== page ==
Joint problems dogs and cats

Having trouble moving can seriously affect the quality of life of your pet.
There are some to symptoms to take into consideration.

Do you notice that your dog or cat:

  • Has difficulties coming out of the basket, especially after sleeping or resting?
  • Reluctantly uses the stairs?
  • Gets tired quickly druing walks or walks less smoothly?
  • Rather lies down than sit or stand?
  • Grunts, gasps and yelps when you touch certain joints?

If you answered one or more questions above with 'yes', there is a chance are that your pet is suffering from joint problems.

What is the cause of joint problems? 
There are a number of factors that your dog or cat may suffer from the joints:

Age: When your dog or cat gets older, the articular cartilage gradually disappears. Although joint problems are much more common in dogs and cats over 7 years, even young dogs and cats may already suffer from it.

Breed: Some breeds are more prone to developing joint problems. For example dog breeds with an extra risk, the Labrador Retriever, Golden Retriever, German Shepherd and Rottweiler.

Obesity: Obesity means an extra burden to the joints and cartilage resulting in joint problems. 

Development abnormalities: Some breeds can have congenital or hereditary conditions, this means they have a higher risk of developing joint problems later in life.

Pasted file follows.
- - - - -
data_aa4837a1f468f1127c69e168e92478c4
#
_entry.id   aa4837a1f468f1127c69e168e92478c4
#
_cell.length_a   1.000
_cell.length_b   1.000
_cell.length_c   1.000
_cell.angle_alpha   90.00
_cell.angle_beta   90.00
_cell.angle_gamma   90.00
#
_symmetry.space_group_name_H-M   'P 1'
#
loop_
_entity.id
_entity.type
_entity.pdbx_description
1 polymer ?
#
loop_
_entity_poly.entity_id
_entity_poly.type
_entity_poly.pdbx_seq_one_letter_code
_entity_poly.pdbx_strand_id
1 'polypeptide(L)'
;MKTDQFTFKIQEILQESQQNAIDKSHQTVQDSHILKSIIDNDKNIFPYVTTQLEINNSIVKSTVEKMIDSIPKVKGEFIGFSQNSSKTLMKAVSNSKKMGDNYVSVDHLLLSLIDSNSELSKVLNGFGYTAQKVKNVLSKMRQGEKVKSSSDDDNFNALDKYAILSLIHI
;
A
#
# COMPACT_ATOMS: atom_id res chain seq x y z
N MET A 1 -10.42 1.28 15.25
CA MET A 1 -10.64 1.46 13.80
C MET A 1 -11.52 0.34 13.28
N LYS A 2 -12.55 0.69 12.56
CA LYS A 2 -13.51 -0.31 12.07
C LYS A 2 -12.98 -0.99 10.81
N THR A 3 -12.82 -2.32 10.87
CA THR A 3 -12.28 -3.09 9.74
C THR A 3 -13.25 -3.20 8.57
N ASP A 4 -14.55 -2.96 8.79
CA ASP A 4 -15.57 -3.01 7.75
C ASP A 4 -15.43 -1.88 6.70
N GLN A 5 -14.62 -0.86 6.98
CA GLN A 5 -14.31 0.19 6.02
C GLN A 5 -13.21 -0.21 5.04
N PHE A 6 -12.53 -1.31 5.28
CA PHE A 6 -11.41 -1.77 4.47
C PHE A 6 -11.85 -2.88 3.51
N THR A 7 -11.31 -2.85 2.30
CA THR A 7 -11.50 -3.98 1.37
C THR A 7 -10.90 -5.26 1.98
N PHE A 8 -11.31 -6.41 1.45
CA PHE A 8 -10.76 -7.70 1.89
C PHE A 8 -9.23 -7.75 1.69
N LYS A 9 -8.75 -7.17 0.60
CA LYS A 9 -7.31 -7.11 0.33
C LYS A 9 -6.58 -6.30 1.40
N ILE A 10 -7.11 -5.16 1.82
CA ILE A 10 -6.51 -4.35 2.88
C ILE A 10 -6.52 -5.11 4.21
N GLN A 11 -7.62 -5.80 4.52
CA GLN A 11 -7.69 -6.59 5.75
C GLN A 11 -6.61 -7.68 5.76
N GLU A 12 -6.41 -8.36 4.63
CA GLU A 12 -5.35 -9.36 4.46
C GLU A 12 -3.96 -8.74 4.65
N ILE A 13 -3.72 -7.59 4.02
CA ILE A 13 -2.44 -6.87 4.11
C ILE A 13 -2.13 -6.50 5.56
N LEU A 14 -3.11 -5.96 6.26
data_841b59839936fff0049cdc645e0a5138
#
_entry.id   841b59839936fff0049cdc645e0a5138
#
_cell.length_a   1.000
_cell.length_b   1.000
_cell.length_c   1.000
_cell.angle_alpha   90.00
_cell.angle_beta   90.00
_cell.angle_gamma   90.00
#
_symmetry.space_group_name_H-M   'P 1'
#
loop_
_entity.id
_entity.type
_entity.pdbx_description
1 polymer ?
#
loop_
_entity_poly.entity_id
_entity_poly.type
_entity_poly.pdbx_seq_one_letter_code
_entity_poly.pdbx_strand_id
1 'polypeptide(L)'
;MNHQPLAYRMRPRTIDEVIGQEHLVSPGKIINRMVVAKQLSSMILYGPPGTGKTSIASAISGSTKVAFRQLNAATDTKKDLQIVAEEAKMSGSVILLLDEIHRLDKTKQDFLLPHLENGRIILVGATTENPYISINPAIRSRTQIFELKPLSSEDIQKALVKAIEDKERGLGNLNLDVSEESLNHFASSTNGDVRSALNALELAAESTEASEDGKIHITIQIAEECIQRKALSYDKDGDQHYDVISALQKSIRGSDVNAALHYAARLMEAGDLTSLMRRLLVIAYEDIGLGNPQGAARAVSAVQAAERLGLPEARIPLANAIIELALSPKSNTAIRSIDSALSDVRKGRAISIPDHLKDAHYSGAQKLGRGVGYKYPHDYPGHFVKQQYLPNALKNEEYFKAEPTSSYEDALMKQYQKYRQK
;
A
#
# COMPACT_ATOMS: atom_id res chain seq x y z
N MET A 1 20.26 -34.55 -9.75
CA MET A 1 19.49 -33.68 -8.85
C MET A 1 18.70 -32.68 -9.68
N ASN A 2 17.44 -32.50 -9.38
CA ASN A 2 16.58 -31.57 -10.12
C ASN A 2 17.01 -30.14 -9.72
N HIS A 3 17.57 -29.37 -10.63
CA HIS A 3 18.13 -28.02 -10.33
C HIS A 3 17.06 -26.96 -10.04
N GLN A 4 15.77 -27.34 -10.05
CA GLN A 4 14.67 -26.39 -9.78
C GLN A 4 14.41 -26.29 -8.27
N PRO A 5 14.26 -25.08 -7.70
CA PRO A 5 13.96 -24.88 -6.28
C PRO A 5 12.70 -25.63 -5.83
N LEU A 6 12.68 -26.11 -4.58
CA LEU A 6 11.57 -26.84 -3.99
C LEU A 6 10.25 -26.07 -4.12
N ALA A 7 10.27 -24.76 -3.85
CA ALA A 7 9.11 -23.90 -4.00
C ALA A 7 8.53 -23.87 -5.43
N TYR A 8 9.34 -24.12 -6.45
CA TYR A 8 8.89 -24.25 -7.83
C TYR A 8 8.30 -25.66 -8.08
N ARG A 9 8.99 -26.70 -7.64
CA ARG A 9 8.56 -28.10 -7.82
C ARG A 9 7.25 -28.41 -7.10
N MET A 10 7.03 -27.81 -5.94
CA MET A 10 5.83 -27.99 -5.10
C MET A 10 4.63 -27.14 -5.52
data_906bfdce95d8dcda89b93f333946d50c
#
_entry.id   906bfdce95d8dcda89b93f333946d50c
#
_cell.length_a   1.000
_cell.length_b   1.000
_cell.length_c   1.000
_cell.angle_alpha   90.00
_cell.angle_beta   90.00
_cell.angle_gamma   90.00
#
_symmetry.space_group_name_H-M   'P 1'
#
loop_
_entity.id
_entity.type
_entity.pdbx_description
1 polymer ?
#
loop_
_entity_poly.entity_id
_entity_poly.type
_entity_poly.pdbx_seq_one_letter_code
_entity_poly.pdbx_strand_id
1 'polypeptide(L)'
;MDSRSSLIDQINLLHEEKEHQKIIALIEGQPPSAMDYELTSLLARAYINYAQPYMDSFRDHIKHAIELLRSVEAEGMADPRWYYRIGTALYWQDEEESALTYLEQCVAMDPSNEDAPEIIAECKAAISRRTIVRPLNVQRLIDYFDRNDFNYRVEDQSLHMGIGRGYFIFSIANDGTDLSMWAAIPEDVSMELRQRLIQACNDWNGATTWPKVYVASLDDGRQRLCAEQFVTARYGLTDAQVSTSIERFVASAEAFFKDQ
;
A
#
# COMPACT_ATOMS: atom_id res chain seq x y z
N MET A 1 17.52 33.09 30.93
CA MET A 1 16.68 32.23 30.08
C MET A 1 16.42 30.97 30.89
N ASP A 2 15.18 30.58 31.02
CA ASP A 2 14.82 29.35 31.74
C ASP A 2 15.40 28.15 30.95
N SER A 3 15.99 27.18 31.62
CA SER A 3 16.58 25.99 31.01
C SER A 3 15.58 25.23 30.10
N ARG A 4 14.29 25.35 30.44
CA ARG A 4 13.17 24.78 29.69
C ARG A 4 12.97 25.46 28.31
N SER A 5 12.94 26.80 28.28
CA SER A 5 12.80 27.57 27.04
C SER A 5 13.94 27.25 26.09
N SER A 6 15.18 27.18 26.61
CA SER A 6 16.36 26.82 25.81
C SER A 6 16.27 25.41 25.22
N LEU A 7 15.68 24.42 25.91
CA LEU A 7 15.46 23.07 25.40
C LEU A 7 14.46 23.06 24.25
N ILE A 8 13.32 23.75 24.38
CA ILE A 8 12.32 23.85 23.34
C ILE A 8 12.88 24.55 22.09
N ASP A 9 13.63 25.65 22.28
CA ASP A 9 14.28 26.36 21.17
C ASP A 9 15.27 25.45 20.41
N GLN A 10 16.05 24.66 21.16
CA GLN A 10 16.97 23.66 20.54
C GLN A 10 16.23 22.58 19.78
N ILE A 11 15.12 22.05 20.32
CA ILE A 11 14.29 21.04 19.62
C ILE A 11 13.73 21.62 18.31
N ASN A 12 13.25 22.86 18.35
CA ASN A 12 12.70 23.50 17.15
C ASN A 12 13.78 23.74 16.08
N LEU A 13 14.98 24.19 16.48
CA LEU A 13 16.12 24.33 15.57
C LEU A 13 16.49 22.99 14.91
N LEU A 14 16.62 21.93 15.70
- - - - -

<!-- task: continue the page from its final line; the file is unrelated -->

Accidents or injuries: Beschadiging van het kraakbeen (bijv. door een ongeval) kan tot gewrichtsproblemen op latere leeftijd leiden en de beweeglijkheid aantasten.

What can you do when you suspect your dog or cat has joint problems?
There are many possibilities in inhibiting and suppressing the symptoms. Custom exercise, anti-inflammatory / pain killer, providing special dietary foods, controlling body weight and make sure your dog / cat is not too heavy.

 Custom exercise
Making fast turns and running after balls and sticks are disastrous for dogs with joint problems. The next day your dog will be stiff and he or she may run worse. The advice is to let your dog move straight as much as possible and to give him the same amount of movement every day.

Swimming is good for arthritic joints. your dog however should be able to acces the water easily without having to climb steep waterfronts. Playing whit a Chuckit Ultra Ball or Chuckit Bumper in the water is better than on the grass. Furthermore it is important to make more shorter walks instead of one or two longs walks a day. By regular and frequent walks arthritis will rapidly get better.

Anti-inflammatory / painkillers
In addition to a painkilling effect for the dog it is important to also have an anti-infammatory effect. This means that thereby downward spiral of osteoarthritis is suppressed and the process is delayed. The painkilling effect will make your dog want to move again and if done wisely this will work positively to the overall process. Often you therefore have again a much happier dog in the house.

Dietary food
Supplements can make a very positive contribution to improving the quality of the joints. Dog Mobility PlusDog Flex and Cat Flex are examples. Dog Mobility PlusDog Flex and Cat Flex loosen the joint.

Bodyweight
Obesity is disastrous for dogs and cats with joint problems. Pets with too much bodyweight will develop problems in a much faster rate. Losing weight and more exercise is therefore very important. Veterinarians and (better) pet shops can give advice.